After proposing its Final Rule on July 6, 2015 and receiving over 270,000 comments, the Department of Labor has published the Final Rule implementing significant changes to overtime regulations. The changes will go into effect December 1, 2016. Here is a summary of the significant changes:
- Under the executive, administrative, and professional exemptions, the salary that must be paid to the employee was increased from $23,660/yr. to $47,476/yr. (which the DOL says is the 40th percentile of salaried workers);
- Under the Highly Compensated Employee exemption, the total compensation that the employee must be paid was increased from $100,000/yr. to $134,004/yr (which the DOL says is the 90th percentile of salaried workers);
- Both of the salary thresholds above will be updated every three years beginning January 1, 2020 so that the amounts reflect the 40th and 90th percentiles, respectively;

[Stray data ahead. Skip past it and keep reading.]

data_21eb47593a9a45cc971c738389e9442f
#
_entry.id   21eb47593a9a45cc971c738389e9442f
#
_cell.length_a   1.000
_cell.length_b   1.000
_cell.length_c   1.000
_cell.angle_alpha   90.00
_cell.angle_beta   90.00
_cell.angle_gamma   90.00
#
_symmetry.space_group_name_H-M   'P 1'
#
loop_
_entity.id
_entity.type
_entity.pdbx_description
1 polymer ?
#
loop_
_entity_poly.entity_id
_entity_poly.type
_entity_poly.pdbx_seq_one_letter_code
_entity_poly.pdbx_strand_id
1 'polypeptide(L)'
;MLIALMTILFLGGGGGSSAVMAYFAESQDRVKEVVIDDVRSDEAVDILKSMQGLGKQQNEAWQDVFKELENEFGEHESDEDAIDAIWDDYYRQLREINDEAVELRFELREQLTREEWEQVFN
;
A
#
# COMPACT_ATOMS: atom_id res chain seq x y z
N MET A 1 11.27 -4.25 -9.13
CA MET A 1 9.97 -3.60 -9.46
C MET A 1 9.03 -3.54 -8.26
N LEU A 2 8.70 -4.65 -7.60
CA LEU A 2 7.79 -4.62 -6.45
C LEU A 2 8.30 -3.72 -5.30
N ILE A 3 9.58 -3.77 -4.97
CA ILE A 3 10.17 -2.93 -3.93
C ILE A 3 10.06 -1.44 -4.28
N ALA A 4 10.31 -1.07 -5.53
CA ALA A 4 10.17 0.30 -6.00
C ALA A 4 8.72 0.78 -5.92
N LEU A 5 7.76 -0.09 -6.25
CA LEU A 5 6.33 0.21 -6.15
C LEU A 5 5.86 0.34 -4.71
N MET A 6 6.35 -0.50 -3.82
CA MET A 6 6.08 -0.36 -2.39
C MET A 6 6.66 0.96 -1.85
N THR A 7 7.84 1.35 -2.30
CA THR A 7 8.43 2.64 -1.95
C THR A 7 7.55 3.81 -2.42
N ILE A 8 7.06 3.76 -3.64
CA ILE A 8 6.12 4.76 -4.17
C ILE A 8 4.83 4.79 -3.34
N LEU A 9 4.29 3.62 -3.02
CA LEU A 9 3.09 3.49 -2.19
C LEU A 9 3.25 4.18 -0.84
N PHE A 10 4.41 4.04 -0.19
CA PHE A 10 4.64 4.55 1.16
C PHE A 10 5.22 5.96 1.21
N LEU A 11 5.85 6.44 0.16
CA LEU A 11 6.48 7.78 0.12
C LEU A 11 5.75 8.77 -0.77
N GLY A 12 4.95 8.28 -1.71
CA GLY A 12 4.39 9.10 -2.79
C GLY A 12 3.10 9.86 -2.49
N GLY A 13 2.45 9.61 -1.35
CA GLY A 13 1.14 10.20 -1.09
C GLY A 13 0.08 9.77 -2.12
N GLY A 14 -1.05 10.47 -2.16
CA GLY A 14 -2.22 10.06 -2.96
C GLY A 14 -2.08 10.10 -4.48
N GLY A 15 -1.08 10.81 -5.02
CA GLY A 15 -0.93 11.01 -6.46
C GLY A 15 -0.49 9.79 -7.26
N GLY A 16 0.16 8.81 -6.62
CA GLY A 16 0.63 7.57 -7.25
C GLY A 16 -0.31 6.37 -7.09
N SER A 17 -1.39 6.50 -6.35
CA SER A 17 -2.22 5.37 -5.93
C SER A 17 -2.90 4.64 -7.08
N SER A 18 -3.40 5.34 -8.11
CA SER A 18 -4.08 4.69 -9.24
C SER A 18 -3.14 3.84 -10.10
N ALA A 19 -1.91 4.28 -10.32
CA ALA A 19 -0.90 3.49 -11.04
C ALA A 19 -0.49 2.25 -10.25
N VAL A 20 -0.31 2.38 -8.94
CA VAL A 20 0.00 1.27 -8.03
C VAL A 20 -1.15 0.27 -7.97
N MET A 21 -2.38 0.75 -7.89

- For the first time, employers will be able to use nondiscretionary bonuses and incentive payments (including commissions) to satisfy up to 10 percent of the standard salary level required for the executive, administrative, and professional exemptions; and,
- As expected, but nevertheless significantly, there are no changes to the “duties tests” that executive, administrative, or professional employees must perform in order to qualify for the exemption;
These changes are expected to provide overtime compensation to an estimated 4.2 million workers who were not previously entitled to it. The impact on retail, hospitality, and other businesses who have managers or assistant managers that are paid a salary in the $30,000-$45,000 range will be significant, as they will face a decision to increase the employee’s salary or pay them time-and-a-half for hours worked over 40 in a workweek.
The DOL’s Fact Sheet summary on the new regulations can be found here.